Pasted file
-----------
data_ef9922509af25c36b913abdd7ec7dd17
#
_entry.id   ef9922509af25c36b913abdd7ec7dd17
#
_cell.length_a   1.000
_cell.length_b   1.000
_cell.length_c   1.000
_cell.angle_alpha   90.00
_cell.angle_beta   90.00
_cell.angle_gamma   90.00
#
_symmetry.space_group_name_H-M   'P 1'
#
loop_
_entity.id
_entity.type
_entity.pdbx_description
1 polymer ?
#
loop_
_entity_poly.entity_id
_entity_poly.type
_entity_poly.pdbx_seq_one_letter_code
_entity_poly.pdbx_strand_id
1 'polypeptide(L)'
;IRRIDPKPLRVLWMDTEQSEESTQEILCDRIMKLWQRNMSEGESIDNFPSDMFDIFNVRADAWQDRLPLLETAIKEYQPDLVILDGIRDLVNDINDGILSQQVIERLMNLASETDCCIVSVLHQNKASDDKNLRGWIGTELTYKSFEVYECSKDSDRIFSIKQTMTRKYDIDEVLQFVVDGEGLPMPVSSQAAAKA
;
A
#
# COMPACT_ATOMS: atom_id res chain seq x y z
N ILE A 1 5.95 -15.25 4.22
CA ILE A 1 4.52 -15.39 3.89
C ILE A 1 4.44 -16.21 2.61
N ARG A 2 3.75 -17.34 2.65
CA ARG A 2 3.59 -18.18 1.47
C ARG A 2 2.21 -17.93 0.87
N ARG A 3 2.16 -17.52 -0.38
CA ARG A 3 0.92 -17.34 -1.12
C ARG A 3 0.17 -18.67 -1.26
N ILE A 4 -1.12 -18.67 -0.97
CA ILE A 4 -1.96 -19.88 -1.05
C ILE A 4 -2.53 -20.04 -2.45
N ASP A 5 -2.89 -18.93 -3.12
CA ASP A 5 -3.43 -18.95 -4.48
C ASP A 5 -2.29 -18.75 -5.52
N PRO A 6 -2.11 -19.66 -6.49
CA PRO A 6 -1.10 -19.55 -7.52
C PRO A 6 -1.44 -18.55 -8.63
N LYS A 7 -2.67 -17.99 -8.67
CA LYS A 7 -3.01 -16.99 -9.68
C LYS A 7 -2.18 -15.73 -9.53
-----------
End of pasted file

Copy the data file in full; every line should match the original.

data_ef9922509af25c36b913abdd7ec7dd17
#
_entry.id   ef9922509af25c36b913abdd7ec7dd17
#
_cell.length_a   1.000
_cell.length_b   1.000
_cell.length_c   1.000
_cell.angle_alpha   90.00
_cell.angle_beta   90.00
_cell.angle_gamma   90.00
#
_symmetry.space_group_name_H-M   'P 1'
#
loop_
_entity.id
_entity.type
_entity.pdbx_description
1 polymer ?
#
loop_
_entity_poly.entity_id
_entity_poly.type
_entity_poly.pdbx_seq_one_letter_code
_entity_poly.pdbx_strand_id
1 'polypeptide(L)'
;IRRIDPKPLRVLWMDTEQSEESTQEILCDRIMKLWQRNMSEGESIDNFPSDMFDIFNVRADAWQDRLPLLETAIKEYQPDLVILDGIRDLVNDINDGILSQQVIERLMNLASETDCCIVSVLHQNKASDDKNLRGWIGTELTYKSFEVYECSKDSDRIFSIKQTMTRKYDIDEVLQFVVDGEGLPMPVSSQAAAKA
;
A
#
# COMPACT_ATOMS: atom_id res chain seq x y z
N ILE A 1 5.95 -15.25 4.22
CA ILE A 1 4.52 -15.39 3.89
C ILE A 1 4.44 -16.21 2.61
N ARG A 2 3.75 -17.34 2.65
CA ARG A 2 3.59 -18.18 1.47
C ARG A 2 2.21 -17.93 0.87
N ARG A 3 2.16 -17.52 -0.38
CA ARG A 3 0.92 -17.34 -1.12
C ARG A 3 0.17 -18.67 -1.26
N ILE A 4 -1.12 -18.67 -0.97
CA ILE A 4 -1.96 -19.88 -1.05
C ILE A 4 -2.53 -20.04 -2.45
N ASP A 5 -2.89 -18.93 -3.12
CA ASP A 5 -3.43 -18.95 -4.48
C ASP A 5 -2.29 -18.75 -5.52
N PRO A 6 -2.11 -19.66 -6.49
CA PRO A 6 -1.10 -19.55 -7.52
C PRO A 6 -1.44 -18.55 -8.63
N LYS A 7 -2.67 -17.99 -8.67
CA LYS A 7 -3.01 -16.99 -9.68
C LYS A 7 -2.18 -15.73 -9.53